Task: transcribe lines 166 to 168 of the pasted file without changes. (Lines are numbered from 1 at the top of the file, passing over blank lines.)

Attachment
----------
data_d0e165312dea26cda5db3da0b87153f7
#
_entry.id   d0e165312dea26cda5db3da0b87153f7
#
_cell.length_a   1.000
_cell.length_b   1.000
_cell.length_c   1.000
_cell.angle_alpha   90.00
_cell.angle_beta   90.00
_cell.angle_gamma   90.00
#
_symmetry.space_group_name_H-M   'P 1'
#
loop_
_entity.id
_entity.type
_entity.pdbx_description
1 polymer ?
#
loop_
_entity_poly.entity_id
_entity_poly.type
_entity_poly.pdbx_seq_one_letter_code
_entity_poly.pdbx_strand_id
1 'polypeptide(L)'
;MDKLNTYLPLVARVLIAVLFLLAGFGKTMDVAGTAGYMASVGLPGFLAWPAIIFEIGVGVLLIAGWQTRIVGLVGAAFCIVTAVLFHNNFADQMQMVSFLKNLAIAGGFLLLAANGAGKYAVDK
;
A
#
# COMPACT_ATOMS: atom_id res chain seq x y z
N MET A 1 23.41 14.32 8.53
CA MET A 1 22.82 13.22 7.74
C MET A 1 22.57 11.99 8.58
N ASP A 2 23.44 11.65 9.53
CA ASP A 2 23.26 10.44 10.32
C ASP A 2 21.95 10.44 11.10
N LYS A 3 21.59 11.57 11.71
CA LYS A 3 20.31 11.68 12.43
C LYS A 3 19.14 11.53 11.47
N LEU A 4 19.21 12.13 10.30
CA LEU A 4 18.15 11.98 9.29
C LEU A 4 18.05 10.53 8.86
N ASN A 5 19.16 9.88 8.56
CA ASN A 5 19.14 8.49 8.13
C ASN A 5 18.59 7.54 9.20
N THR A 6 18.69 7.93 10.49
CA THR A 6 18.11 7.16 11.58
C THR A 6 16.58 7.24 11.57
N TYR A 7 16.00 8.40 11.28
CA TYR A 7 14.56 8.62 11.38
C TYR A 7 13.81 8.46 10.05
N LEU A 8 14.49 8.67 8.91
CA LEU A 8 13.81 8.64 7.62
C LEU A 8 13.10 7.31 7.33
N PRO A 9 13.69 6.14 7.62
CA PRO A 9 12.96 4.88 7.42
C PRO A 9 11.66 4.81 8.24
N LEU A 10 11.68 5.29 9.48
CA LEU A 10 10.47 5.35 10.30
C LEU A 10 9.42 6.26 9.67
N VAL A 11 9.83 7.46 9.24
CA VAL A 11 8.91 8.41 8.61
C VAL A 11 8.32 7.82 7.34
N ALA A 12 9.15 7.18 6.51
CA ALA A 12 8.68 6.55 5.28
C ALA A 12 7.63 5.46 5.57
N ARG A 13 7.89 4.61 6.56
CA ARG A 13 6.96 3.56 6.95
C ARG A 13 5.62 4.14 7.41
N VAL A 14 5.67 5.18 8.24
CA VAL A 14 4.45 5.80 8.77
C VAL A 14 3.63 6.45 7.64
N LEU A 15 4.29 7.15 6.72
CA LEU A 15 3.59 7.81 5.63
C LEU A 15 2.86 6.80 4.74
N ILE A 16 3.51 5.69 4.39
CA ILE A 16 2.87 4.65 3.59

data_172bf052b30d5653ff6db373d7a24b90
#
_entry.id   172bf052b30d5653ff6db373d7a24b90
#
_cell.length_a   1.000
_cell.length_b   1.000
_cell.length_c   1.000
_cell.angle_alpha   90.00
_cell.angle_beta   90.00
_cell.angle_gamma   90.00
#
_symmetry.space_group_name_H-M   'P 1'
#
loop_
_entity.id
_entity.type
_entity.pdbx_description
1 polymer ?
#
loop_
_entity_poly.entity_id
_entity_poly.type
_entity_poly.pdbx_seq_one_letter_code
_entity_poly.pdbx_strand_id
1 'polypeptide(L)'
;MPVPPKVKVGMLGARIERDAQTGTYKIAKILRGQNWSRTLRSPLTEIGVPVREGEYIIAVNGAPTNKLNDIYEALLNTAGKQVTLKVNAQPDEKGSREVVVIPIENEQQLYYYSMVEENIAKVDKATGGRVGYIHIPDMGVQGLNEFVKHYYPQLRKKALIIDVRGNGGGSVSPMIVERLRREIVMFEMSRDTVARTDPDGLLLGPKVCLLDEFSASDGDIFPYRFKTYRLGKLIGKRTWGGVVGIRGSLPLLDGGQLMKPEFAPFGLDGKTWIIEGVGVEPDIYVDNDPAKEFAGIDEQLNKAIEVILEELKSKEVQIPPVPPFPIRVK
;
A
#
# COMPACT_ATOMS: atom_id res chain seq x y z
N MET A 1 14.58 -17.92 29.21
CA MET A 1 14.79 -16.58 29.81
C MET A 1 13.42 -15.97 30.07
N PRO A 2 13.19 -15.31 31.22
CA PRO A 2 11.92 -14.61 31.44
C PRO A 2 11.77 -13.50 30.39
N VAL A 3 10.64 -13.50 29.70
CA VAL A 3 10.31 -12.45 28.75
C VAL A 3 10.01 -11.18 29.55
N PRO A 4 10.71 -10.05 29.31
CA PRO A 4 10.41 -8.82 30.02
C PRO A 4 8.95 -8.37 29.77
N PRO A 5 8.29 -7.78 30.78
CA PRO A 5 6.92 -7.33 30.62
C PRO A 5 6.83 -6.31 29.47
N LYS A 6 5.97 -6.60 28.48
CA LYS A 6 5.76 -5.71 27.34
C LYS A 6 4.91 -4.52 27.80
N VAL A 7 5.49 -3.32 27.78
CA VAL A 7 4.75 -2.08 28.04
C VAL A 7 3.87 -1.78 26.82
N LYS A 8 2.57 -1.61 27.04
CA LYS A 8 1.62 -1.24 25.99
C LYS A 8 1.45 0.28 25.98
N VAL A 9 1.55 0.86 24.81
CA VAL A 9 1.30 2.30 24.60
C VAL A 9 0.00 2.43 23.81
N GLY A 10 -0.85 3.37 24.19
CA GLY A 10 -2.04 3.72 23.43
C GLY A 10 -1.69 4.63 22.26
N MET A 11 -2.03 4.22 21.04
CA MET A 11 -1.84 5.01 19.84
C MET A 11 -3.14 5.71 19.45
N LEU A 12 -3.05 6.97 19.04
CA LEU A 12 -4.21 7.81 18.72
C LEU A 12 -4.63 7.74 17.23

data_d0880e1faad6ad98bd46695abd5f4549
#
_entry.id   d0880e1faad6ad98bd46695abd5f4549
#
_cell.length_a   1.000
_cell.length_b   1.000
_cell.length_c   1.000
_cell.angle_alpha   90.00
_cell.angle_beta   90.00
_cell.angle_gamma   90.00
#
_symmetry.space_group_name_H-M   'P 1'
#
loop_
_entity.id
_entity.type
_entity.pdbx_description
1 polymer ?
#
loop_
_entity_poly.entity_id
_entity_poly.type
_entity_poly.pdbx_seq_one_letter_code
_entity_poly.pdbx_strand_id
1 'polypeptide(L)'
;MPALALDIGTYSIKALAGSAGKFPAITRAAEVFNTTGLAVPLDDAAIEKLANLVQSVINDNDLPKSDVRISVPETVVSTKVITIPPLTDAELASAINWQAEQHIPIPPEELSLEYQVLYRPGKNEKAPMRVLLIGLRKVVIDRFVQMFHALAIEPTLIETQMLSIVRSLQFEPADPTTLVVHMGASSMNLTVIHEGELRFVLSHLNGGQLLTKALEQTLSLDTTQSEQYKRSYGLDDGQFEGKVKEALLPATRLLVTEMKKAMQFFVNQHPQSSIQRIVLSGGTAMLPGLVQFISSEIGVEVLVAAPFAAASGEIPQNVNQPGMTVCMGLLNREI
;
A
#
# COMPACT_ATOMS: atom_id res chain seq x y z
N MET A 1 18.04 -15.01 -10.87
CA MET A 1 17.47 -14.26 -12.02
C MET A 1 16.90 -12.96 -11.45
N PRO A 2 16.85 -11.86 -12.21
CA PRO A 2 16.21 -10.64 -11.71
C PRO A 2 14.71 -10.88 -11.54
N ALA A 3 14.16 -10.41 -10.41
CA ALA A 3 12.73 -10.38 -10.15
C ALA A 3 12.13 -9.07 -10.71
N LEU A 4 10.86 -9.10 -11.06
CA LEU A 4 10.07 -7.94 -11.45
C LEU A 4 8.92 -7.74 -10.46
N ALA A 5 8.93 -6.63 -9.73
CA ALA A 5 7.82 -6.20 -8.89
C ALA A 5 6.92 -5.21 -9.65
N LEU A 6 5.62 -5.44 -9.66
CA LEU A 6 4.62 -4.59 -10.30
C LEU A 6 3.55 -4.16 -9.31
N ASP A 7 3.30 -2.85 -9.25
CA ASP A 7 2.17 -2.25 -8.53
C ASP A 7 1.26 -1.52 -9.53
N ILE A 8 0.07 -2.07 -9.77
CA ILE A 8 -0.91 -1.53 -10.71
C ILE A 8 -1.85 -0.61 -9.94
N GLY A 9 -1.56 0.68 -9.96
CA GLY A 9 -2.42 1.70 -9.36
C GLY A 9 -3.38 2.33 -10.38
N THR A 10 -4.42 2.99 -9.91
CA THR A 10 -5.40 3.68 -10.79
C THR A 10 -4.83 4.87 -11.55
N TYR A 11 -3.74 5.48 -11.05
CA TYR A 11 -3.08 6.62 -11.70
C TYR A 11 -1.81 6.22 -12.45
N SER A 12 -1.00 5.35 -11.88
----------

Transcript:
_entity_poly.pdbx_seq_one_letter_code
_entity_poly.pdbx_strand_id
1 'polypeptide(L)'